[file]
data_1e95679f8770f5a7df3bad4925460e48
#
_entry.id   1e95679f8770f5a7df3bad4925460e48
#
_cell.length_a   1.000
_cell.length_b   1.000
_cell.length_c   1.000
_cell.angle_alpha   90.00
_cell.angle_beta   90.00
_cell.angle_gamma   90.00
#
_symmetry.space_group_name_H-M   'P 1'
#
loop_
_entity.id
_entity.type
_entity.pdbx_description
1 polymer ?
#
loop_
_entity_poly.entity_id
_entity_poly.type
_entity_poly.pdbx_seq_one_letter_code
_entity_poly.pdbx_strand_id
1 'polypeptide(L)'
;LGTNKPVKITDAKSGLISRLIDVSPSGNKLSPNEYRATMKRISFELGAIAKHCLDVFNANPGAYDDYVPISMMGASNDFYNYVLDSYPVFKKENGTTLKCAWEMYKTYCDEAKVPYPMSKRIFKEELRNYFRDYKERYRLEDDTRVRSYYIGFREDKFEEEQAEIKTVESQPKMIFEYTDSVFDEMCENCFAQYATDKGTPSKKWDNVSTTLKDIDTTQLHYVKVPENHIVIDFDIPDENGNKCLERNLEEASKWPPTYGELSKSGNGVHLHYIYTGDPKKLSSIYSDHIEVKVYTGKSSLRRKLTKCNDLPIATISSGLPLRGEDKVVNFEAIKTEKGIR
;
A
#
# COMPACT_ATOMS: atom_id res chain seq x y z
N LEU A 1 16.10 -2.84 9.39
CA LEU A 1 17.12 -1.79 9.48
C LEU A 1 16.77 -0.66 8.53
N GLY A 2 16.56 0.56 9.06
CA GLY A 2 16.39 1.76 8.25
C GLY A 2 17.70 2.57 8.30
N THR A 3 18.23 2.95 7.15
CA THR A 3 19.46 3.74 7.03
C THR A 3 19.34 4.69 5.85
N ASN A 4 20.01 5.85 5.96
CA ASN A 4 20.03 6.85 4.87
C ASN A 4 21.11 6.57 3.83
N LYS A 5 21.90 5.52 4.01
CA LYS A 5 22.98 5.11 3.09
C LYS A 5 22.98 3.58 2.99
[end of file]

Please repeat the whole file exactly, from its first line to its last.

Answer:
data_1e95679f8770f5a7df3bad4925460e48
#
_entry.id   1e95679f8770f5a7df3bad4925460e48
#
_cell.length_a   1.000
_cell.length_b   1.000
_cell.length_c   1.000
_cell.angle_alpha   90.00
_cell.angle_beta   90.00
_cell.angle_gamma   90.00
#
_symmetry.space_group_name_H-M   'P 1'
#
loop_
_entity.id
_entity.type
_entity.pdbx_description
1 polymer ?
#
loop_
_entity_poly.entity_id
_entity_poly.type
_entity_poly.pdbx_seq_one_letter_code
_entity_poly.pdbx_strand_id
1 'polypeptide(L)'
;LGTNKPVKITDAKSGLISRLIDVSPSGNKLSPNEYRATMKRISFELGAIAKHCLDVFNANPGAYDDYVPISMMGASNDFYNYVLDSYPVFKKENGTTLKCAWEMYKTYCDEAKVPYPMSKRIFKEELRNYFRDYKERYRLEDDTRVRSYYIGFREDKFEEEQAEIKTVESQPKMIFEYTDSVFDEMCENCFAQYATDKGTPSKKWDNVSTTLKDIDTTQLHYVKVPENHIVIDFDIPDENGNKCLERNLEEASKWPPTYGELSKSGNGVHLHYIYTGDPKKLSSIYSDHIEVKVYTGKSSLRRKLTKCNDLPIATISSGLPLRGEDKVVNFEAIKTEKGIR
;
A
#
# COMPACT_ATOMS: atom_id res chain seq x y z
N LEU A 1 16.10 -2.84 9.39
CA LEU A 1 17.12 -1.79 9.48
C LEU A 1 16.77 -0.66 8.53
N GLY A 2 16.56 0.56 9.06
CA GLY A 2 16.39 1.76 8.25
C GLY A 2 17.70 2.57 8.30
N THR A 3 18.23 2.95 7.15
CA THR A 3 19.46 3.74 7.03
C THR A 3 19.34 4.69 5.85
N ASN A 4 20.01 5.85 5.96
CA ASN A 4 20.03 6.85 4.87
C ASN A 4 21.11 6.57 3.83
N LYS A 5 21.90 5.52 4.01
CA LYS A 5 22.98 5.11 3.09
C LYS A 5 22.98 3.58 2.99